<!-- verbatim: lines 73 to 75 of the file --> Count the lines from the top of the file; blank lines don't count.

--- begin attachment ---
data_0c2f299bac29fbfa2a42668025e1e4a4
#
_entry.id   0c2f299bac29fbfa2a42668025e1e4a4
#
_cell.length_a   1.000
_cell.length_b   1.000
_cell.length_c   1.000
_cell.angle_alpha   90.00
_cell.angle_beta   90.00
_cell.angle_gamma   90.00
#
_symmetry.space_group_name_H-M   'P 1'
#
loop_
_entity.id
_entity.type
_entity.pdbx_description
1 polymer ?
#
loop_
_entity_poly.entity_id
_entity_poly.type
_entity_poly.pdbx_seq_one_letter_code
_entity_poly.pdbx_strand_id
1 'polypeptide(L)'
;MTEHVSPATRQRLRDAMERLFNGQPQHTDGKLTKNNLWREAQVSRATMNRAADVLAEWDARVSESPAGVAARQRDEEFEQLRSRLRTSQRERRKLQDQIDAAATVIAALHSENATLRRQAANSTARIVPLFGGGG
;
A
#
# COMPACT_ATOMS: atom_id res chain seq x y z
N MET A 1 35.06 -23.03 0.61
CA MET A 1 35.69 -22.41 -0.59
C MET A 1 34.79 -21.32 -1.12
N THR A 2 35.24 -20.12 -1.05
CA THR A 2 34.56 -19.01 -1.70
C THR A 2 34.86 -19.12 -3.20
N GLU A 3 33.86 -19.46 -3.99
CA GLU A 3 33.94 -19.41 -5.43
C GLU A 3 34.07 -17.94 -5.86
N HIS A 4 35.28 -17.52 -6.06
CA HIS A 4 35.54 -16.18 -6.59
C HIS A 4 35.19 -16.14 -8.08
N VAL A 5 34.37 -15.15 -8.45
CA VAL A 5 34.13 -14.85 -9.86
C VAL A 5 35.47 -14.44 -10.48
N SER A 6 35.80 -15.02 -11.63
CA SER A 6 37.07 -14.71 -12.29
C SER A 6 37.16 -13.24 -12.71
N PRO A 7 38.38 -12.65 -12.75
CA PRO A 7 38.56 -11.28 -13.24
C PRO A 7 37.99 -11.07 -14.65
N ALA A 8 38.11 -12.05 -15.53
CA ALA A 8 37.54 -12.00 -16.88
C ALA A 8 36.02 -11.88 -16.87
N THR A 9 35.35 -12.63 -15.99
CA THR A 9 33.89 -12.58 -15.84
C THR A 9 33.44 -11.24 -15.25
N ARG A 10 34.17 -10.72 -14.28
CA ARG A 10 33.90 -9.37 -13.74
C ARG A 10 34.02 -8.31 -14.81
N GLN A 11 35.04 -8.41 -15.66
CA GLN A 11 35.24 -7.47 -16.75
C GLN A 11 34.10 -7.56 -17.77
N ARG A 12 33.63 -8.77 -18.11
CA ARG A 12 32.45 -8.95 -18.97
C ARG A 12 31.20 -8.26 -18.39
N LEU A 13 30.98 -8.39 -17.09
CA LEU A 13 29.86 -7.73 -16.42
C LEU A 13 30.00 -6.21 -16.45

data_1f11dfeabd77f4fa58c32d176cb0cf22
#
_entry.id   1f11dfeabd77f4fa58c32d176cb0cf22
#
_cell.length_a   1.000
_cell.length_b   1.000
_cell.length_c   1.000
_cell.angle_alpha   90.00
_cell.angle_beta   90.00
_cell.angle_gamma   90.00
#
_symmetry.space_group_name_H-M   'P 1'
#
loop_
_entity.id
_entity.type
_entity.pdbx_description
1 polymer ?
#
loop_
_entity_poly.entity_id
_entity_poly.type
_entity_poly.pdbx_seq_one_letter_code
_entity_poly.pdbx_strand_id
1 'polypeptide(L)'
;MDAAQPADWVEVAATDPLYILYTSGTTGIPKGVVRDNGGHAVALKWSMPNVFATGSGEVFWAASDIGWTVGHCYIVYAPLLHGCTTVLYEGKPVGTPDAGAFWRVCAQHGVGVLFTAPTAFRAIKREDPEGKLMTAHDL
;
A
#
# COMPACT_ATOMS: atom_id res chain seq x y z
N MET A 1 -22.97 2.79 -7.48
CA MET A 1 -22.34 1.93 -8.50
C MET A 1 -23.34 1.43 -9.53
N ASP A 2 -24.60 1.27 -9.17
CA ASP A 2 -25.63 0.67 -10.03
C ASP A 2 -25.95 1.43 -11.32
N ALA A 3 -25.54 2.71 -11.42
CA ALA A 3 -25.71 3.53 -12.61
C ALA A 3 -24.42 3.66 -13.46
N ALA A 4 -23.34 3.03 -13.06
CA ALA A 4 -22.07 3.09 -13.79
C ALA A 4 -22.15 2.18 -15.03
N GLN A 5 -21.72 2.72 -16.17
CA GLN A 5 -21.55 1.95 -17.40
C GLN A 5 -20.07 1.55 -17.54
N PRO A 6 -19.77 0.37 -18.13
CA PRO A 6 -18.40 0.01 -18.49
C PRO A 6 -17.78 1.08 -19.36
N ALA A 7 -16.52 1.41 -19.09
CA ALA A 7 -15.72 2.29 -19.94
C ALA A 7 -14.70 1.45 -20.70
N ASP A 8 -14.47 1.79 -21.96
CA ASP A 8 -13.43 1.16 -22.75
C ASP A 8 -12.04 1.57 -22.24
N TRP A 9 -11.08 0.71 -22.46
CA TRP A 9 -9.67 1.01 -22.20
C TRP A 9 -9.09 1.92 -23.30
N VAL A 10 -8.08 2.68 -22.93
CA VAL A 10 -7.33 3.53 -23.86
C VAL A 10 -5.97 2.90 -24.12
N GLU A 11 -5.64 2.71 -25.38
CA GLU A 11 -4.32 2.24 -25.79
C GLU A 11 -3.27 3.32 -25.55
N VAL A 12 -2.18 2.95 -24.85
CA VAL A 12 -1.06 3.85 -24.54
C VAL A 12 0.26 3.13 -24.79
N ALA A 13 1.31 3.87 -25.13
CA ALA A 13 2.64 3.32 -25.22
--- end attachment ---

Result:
#
_cell.length_a   1.000
_cell.length_b   1.000